“A bridge essentially facilitates communication between two different networks or protocols. It bridges the transfer of data between devices that might not otherwise communicate and streamlines device integrations,” Jones explains.

A sandwich-size device, a bridge typically connects either to your gateway or your Wi-Fi router. From there, it helps you communicate with your smart appliances. Your smartphone communicates via Wi-Fi, so the bridge converts that information into the wireless protocol that your device speaks to and sends the command to it.

A bridge often comes into play when you buy a particular type of IoT item, like smart window blinds or shades. To be able to program them, you need to use the manufacturer’s proprietary software, and you may need a bridge for it to communicate with your Wi-Fi network. Some devices or systems come with their own branded bridges.

Smart hub vs bridge vs gateway: Which device do I need when?

While the smart home is still relatively new, the technology has advanced quickly. Smart appliance and device makers have largely coalesced around just a couple of wireless protocols, and most new smart hubs can do the work of a bridge and a gateway all in one.

For their part, manufacturers have recognized that most people buy different products from different brands and it’s best to make sure they all can communicate with one another — and be set up smoothly. Many smart home devices and appliances are compatible with most of the major smart home hub brands, like Amazon, Apple and Google.

When do you need a smart hub?

Adams says a smart hub comes into play once you start connecting individual IoT devices, whether that be a Ring security system, Samsung washer/dryer or Philips lighting equipment.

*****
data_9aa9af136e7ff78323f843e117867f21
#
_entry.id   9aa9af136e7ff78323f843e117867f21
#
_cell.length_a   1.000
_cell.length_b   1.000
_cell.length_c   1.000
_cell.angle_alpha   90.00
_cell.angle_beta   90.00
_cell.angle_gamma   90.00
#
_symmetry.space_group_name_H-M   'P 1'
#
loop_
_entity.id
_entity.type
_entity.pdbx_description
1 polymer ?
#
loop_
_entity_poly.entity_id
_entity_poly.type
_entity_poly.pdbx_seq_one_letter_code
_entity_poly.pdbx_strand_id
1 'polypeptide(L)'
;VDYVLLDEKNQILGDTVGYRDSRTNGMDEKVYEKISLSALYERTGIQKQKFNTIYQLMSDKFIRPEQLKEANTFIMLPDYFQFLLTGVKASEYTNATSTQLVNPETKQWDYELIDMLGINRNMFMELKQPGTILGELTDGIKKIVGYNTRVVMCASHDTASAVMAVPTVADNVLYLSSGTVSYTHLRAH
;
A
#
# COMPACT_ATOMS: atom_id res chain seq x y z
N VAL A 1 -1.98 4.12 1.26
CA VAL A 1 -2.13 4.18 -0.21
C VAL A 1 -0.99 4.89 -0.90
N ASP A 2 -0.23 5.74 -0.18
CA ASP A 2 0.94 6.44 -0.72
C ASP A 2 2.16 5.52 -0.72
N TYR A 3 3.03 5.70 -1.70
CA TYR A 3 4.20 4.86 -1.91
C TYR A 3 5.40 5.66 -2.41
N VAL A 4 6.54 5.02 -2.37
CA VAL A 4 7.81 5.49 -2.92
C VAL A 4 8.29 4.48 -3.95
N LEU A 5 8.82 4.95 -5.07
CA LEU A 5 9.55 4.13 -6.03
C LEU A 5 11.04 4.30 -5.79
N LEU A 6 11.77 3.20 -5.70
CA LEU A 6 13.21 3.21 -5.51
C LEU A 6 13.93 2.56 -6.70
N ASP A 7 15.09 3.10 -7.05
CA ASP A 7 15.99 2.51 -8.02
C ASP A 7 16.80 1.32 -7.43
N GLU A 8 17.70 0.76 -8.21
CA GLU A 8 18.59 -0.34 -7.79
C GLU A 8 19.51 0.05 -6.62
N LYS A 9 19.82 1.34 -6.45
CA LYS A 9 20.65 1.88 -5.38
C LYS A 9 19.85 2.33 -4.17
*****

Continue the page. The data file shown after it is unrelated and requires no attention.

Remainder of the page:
“Typically, these brands have their own dedicated hubs to use with their devices, although there are plenty of generic hubs or high-end smart hubs like Hubitat or Homey that are compatible with a wealth of devices,” he adds.

When do you need a smart gateway?

Unless you are running a local area network (LAN) where devices are connected directly or via a switch, hub or router, your home network will definitely need either a gateway or dedicated modem to establish a connection to an Internet service provider. In other words, you’re not going to get or be able to use the Internet without one. 

When do you need a smart bridge?

A smart bridge may only be needed if you plan to connect multiple physical devices or if the brand/product requires the use of a specific included or compatible bridge.

“A bridge is ideal for those with devices from a singular ecosystem needing interconnectivity,” says Jones.

In other words, particular individual devices often require their own bridge. One example is the bridge used by August to connect and control a Yale smart lock on your home’s doors. The smart lock can be programmed and controlled by the app itself, but the bridge allows you to conveniently control and set the lock remotely from your phone.

Best practices 

When setting up your smart home, it’s often best to start with the hub – assuming you already have a modem and router in place (which is necessary for an internet connection). Pick the hub brand that you are most comfortable or familiar with. If you already have a bunch of Apple products, an Apple HomePod might fit best. If you’re using Alexa smart speakers, then you may want to make Amazon’s Echo your hub. If you own Google Nest products, consider a Nest home hub smart display.

When buying the hub, check if it’s also a universal gateway — that is, if it works with other wireless protocols, which ones, and how many. Homey, for example, features Z-Wave Plus, Zigbee, Wi-Fi, Bluetooth and Infrared, and is compatible with Siri, Alexa and Google Home.

Bear in mind though, that nothing is one size fits all. Older systems and devices especially might have trouble playing with a new hub. In that case, you may need to consider both a bridge and a gateway — if you want control of the device to be centralized.

When shopping for a new item — be it a security system or a smart oven — check to see what hub brands, if any, it’s compatible with. You’ll want to double-check that a specific model will work with your hub — there can be differences even among the same manufacturer’s products.

Still, some new products (like automated window treatments) require proprietary technology to connect everything. In that case, you’ll need to buy the manufacturer’s bridge, even if you already have a smart hub and/or a gateway. And of course, you’d need to buy it or a gateway if you don’t have a smart hub.